The Second Question of
The Simple Path Part 3

For the past 2 weeks I have been writing about the basic practice of forgiving yourself for any poor choices that made your life or the lives of others more difficult.

This practice is needed before one can move on to improve the quality of love and forgiveness one offers to others. But forgiving one’s self for poor or terrible choices is often not that easy for a number of reasons. Here is one of them:

The poor choices many made earlier in life has generated a set of life conditions that are truly painful and difficult to overcome. A poor choice in a marriage partner, or mismanagement of personal finances leading to a major decline in one’s standard of living, or both, are two good examples. Committing a crime that lands one in prison is another. Crashing the car or even killing someone while driving drunk is a third example of a terrible choice that makes day to day living genuinely difficult.

For others it might be harsh words or deeds they inflicted on children or a lover or parent  where the guilt pinches on a regular basis many long years after the words were said or the deeds committed.

The problem in all these scenarios is this: It takes every bit of available energy a person can get to deal with tough life conditions such as marital problems, divorce problems, money problems, issues on the job, being imprisoned, or living with the guilt that someone is in a wheel chair for life because of their drunk driving. This is just as true for people with less dramatic problems such as running up high credit card bills, or buying the wrong house, or taking a job that turned out to be a major career set back. When a person has difficult challenges that can take months or years to work through it can be very discouraging. The consequences of poor choices are staring them right in the face on a very regular basis. Emotions of regret and harsh judgement of self can arise often during the day or the week or the month or the year. An inner voice kicks in that says, “If only you hadn’t made such poor choices you would not have these difficult problems to deal with. How could you have been so thoughtless? How could you have been so blind or stupid or just plain mean and selfish? Look how you let your family down?”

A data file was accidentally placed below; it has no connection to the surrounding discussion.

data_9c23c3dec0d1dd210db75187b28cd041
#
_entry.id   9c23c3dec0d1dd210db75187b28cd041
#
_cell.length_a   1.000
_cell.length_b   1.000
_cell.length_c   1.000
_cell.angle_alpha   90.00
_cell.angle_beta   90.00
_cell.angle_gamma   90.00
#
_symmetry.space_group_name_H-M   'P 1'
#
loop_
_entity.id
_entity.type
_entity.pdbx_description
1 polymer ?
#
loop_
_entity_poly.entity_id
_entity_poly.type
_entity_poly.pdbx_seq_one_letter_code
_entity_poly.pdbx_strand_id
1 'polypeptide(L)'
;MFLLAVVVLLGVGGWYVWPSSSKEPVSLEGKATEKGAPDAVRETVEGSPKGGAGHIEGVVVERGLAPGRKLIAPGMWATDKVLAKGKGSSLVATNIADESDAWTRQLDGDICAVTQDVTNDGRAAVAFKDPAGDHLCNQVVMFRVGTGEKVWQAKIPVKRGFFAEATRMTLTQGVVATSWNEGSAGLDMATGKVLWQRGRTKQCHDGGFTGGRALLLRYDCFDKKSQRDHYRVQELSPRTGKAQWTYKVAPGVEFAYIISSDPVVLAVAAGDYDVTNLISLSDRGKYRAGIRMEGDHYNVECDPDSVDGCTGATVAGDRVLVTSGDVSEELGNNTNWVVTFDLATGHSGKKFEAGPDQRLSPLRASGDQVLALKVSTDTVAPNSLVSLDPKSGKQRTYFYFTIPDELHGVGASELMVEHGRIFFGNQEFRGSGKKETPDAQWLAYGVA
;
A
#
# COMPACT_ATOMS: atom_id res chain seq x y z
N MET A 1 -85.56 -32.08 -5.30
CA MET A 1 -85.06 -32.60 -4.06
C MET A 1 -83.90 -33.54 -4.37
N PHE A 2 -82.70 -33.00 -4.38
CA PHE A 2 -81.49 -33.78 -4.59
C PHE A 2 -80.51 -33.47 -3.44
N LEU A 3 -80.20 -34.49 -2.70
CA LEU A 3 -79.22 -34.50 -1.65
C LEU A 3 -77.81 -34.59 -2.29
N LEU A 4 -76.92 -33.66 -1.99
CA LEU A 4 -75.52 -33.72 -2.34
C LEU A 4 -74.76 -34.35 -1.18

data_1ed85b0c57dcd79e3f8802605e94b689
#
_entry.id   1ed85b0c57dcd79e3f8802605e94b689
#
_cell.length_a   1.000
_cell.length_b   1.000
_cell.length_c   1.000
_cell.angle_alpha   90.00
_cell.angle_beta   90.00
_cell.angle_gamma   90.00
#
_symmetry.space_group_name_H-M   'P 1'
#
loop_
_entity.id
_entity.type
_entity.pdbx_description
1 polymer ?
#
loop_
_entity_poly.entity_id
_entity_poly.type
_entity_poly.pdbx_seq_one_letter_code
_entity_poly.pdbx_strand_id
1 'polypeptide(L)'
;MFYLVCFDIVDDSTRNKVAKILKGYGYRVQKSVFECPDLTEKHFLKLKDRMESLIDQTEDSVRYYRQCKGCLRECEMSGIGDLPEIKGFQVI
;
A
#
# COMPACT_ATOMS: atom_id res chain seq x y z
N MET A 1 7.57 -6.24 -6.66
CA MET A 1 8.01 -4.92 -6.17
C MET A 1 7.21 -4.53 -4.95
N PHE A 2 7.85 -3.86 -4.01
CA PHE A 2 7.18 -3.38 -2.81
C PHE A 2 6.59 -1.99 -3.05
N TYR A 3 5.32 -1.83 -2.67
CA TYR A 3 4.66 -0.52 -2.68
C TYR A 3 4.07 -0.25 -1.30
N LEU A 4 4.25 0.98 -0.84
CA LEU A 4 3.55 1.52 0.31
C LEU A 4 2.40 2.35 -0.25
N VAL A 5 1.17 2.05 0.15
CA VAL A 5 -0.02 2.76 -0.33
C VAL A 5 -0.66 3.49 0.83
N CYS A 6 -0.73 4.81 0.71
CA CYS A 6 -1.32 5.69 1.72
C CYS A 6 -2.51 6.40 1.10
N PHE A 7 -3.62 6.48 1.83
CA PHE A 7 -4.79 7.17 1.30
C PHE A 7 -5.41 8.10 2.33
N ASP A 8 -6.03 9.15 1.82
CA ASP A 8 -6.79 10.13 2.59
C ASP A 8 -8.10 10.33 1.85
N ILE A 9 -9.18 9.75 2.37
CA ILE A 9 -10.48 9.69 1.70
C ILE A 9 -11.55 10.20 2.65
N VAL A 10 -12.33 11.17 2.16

During meditation practice and throughout the day look carefully at any feelings of regret, self-reproach, or harsh judgement of yourself for having made poor or terrible choices as these feelings arise. Cultivate the mindfulness needed to see these feelings as they first bubble up within you before they gather too much momentum. Remember, no one living can change a single detail of the past. Remember you need all the available energy in your mind and body to deal with the genuine challenges of your life as they unfold day to day. Finally and completely forgiving yourself is one of the best ways to free up the energy you need to clean up the consequences of the poor choices.

Seeing regrets and harsh judgements of self as they arise and pass will allow you to remember to remember, “I cannot change the past. But I can change the way I relate to the memories and choices of the past as I seek to cope with present challenges.”

While there may be other work to be done to make atonement to others for poor, selfish, or just plain stupid choices, you can start the process by forgiving yourself completely whether others do or not.

“It is time to forgive myself for poor choices I have made in the past.”

“It is time to improve the quality of awareness, patience, and compassion I apply to the experiences I have now in working with the consequences of poor choices in the past.

Those who believe in God in one specific religious context or another will process forgiveness of self in ways that are different from those who are atheists or agnostics. What is important is that you find a method that works well for you.

Let me know what works for you? All constructive comments will be posted.

Peace and all the best,

Will Raymond  Author of “The Simple Path of Holiness” host of


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